It used to be that people were drawn to be a part of faith communities for 3 reasons. They wanted something to believe in. They wanted a sense of belonging and or they hoped to find a better way to behave. What is interesting is that research shows that what is drawing people to church and religion today—the idea of becoming. According to a fellow Disciple Duane Bidwell in his book When one religion isn’t enough by Duane, the group that checks the NONE box when asked about their religious background are saying that Becoming is what they value most. There is something excited about this because they are longing for transformation. They intuitively know that they at their core they are love and compassion, peace and joy and yet they recognize that they would like to experience it more fully in this life. They desire to find a path to follow that works and they are looking for a guide. Much like Fred was looking to Nouwen to be his guide in our book Life of the Beloved.
In 2019, I shared Henri Nouwen’s book Life of the Beloved with a group of students, staff and professors at the University of Houston. This was a group composed of people who identified themselves from many different religious traditions, many of them identify with multiple religious traditions in their background and at least one who stated no religious tradition. This group and I got to know each other as I taught them yoga over the entire school year. I introduced this book in April of that year and I started our conversation by asking them if they had a special nickname that their parents, their partner or spouse, or extended family had for them. We had a fun time sharing sweet and silly names much like I did with the children a moment ago.
Then, we read a section of Nouwen’s book that talked about our being God’s beloved. I asked this group how they felt about Nouwen suggesting that we are The Beloved. I had some interesting answers! Some said that the words were sweet and kind. One person said that it felt inappropriate because only Jesus is the Beloved. Another person noted that they felt the energy of the words were loving. Then, a student took the conversation in a totally different direction. She shared that The Beloved felt exclusive because it sounds like it is talking about only 1 person, so she offered that My Beloved felt more inclusive which she felt was the intent of the author.
She made such a great point. Nouwen invites us to see that I am the Beloved as much as you are the beloved as much as we are all the beloved. There is a deeply felt understanding that God would speak these words in a way that included all people.
As much as Abram and Sarai’s new names signal a change and pulls them forward into a future reality, the truth of being the beloved is also a calling to become the beloved. We hear similar words In Philippians 3: 10-14. Paul writing to the church at Philippi writes about this idea that we as Christians are called forward into the heavenly call of God in Christ Jesus. When I think about being called forward it is something positive…it is the idea that God knows my full potential and is cheering me on to become my best self. For me, this is very energizing! The opposite of this view is that Jesus is behind us pushing us up a hill. I have pushed my son up a hill and it is not fun and it is clear that he did not feel energized and even became more frustrated. The spiritual life is not all effort or pushing you somewhere you don’t want to go. Instead, we are being called forward into being. We are loved into becoming. There is work to be done, but it’s done with an energetic ease. The idea of becoming the beloved is a high calling that is fleshed out in how we breath, love, think, speak, work and play.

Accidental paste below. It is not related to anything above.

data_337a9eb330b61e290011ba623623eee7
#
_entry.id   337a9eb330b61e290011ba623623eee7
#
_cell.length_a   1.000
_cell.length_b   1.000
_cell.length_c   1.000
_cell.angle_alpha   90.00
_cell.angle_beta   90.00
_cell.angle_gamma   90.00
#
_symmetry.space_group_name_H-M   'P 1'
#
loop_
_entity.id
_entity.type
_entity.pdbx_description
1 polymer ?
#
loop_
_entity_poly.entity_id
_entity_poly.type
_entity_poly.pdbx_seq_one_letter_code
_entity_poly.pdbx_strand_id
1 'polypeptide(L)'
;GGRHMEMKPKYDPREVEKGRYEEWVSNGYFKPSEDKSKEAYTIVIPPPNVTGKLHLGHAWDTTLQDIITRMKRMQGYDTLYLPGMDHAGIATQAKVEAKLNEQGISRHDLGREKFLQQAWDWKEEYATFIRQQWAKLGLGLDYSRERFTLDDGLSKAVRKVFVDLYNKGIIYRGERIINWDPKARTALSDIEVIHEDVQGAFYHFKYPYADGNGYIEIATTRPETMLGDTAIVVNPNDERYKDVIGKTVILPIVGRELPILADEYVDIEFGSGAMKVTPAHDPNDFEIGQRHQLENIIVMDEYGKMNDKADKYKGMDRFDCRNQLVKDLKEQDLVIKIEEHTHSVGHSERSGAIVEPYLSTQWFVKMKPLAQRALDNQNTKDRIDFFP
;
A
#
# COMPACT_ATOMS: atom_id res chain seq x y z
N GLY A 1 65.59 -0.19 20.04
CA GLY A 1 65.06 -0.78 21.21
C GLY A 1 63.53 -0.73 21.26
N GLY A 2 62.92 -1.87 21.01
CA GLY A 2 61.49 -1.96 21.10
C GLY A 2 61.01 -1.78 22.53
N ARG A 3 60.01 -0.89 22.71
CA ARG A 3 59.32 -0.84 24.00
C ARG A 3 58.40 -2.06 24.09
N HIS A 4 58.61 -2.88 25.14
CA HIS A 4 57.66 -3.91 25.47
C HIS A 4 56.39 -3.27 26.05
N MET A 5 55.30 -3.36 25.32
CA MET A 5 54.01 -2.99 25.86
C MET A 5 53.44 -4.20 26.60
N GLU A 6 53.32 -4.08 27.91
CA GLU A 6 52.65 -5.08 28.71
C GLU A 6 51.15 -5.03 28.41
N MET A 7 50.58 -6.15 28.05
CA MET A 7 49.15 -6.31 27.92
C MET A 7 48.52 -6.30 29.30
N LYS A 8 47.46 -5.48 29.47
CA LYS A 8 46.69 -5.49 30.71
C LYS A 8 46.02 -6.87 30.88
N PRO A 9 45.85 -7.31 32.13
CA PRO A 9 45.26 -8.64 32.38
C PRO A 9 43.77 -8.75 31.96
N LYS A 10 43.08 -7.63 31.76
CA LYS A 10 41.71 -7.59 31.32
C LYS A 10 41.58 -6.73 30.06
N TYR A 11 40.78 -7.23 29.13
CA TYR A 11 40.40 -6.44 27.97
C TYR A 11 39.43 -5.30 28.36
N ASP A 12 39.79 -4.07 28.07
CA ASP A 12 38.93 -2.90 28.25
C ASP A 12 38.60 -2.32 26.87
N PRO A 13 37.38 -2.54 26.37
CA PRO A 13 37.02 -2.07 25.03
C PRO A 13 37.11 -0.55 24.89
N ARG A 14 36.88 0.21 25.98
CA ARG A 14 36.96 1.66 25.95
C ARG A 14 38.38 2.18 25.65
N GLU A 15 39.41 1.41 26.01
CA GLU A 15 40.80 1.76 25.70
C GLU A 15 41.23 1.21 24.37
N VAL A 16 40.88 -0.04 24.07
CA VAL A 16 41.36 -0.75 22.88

And this shifts us away from the overly romanticized and lofty idea of being the Beloved that does not change anything and gets us down in the dirt of human existence.
We recognize that as humans we experience loss, sadness, guilt, pain and shame. We build layers of protection over these raw and tender places so that we do not have to suffer. These layers serve as protection so they have a good reason for being there. But left too long, these protective layers can harden our hearts. Becoming the beloved, is sometimes tough because it asks us to peel back the layers of protection like you would an onion, to thank those layers for what they have done for us, and to relieve them of their duties. This process of becoming reveals what was hidden beneath all of these layers—a treasure that we once knew was ours but that we buried deep within.
Nouwen writes, “If it is true that we not only are the Beloved, but also have to become the Beloved; if it is true that we not only are children of God, but also have to become children of God; if it is true that we not only are brothers and sisters, but also have to become brothers and sisters…if all that is true, how then can we get a grip on this process of becoming? Pg 45
Where do we begin?